His purpose is to use it as framework to provide a research on “literal translation of Bible into Chinese”.He compared two translations of Bible into Chinese, Lu Zhen Zhang’s translation (LZZ) of ‘First John of New Testament’ which is translated from original language Greek and Hebrew and the Chinese Union Version (CUV) which is translated from English King James version by missionaries and Chinese ‘helpers’. He aimed to investigate what is meant by ‘literal translation’ in LZZ as Lu described it is ‘a literal Chinese version’. The LZZ gives the readers more freedom to interpret the Bible than CUV by using words of larger semantic domains and theoretically loaded terms. It provides more ambiguity than word-for-word translation. Mans Westling from Stockholm University did a research, “A Qualitative Descriptive Translation Study of Shakespeare’s Romeo and Juliet” on two Swedish translation work of Romeo and Juliet by Carl August Hagberg and Göran O Eriksson in 2008. His purpose is to find out translational behavior of translators and the translation norms that govern those behavior. This analysis follows the methodology for descriptive translation studies developed by Toury (1995).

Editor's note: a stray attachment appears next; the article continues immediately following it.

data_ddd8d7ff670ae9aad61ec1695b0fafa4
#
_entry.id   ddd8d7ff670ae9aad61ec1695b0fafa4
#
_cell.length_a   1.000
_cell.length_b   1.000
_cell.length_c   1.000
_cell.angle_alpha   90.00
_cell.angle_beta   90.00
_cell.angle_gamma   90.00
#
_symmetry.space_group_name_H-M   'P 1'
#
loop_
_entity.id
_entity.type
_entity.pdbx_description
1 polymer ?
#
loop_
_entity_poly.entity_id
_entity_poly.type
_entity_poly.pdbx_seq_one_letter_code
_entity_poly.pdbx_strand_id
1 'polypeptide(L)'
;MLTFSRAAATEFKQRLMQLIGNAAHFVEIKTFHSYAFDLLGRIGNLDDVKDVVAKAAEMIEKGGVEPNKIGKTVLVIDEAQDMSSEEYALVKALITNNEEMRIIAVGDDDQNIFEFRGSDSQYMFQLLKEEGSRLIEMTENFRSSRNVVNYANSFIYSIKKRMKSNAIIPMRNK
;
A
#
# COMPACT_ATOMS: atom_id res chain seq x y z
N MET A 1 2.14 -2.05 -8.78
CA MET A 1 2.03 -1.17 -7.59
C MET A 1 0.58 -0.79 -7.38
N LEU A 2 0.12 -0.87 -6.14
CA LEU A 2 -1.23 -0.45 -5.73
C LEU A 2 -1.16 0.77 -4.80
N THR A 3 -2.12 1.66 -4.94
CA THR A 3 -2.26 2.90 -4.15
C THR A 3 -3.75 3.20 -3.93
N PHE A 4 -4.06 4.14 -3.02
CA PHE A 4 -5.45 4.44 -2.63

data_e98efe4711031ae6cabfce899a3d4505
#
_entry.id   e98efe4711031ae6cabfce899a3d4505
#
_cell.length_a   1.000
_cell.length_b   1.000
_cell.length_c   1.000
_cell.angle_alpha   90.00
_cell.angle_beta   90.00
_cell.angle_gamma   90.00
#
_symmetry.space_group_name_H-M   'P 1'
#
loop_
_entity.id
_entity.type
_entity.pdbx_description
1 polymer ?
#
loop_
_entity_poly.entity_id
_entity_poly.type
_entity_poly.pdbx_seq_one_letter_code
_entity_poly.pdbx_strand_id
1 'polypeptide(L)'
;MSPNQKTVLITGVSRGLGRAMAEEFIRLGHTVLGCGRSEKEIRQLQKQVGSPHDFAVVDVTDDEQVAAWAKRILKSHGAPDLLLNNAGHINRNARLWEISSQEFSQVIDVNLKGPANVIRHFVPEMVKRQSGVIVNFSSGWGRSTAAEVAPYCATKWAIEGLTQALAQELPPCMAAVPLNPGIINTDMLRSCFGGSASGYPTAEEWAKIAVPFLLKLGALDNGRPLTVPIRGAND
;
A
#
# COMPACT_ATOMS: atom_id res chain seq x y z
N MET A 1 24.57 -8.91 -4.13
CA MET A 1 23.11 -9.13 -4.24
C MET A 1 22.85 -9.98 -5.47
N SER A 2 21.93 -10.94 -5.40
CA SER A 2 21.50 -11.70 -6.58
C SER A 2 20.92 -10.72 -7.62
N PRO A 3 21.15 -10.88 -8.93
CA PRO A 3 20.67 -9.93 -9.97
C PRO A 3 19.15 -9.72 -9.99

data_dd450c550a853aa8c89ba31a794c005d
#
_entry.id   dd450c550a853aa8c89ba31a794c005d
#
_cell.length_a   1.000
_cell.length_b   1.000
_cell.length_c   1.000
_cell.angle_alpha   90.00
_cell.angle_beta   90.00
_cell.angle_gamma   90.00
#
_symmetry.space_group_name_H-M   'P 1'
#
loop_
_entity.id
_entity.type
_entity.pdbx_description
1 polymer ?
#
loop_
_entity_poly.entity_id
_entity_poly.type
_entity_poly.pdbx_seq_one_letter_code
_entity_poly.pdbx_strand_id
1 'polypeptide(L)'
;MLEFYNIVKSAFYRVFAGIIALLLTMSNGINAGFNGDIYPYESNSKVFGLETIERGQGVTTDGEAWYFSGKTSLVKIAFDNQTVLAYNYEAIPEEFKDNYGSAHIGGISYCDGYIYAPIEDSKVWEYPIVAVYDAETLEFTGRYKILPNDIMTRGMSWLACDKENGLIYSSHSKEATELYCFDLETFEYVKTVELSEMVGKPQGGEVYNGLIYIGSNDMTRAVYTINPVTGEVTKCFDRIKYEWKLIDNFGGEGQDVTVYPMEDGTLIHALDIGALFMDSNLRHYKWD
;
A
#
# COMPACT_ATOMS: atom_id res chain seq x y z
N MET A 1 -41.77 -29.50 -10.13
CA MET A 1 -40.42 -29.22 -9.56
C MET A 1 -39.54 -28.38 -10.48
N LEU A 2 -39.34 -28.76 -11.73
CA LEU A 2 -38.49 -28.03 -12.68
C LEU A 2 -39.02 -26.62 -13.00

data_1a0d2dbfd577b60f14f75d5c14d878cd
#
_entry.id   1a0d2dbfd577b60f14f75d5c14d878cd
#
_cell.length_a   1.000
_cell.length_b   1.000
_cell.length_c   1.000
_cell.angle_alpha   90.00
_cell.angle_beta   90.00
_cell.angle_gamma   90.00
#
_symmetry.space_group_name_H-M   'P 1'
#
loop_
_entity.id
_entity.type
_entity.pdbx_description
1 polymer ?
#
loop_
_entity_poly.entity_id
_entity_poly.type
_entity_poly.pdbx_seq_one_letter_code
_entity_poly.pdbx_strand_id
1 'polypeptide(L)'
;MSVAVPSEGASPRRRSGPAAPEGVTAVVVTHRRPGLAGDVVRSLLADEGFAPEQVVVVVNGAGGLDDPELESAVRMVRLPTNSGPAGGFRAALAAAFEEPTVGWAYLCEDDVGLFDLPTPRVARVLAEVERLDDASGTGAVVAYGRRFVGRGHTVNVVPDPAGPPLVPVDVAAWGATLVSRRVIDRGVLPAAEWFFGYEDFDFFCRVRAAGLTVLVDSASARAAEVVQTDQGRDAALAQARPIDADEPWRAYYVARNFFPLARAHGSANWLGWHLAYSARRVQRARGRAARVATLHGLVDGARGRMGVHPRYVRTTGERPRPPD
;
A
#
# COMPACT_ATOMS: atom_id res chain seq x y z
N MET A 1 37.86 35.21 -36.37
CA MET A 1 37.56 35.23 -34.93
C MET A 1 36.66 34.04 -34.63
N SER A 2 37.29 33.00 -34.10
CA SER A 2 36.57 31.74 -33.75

The analysis is based on the selected soliloquies and dialogues which provide the aim of the research. The different background of the translators lead to their making different decisions during the translation. The considerable space of time between the productions of the two translations also suggests that the respective contemporary extra textual norms of the target cultures caused the differences in translation behavior. 3. RESEARCH METHODOLOGY In this section, research methodology and research procedures used in the study will be discussed.

In this paper, both the qualitative and quantitative methods are applied. In this paper, the data have been collected from the original story “The eyes” written by K.T. Muhammad and its translated version by Sayar Mya Than Tint. In this paper, among translation procedures, literal translation proposed by Peter Newmark (1988) is used to analyze translated text. 3.1 Research ProcedureThis research is done step by step. Firstly, the use of literal translation is analyzed closely line by line.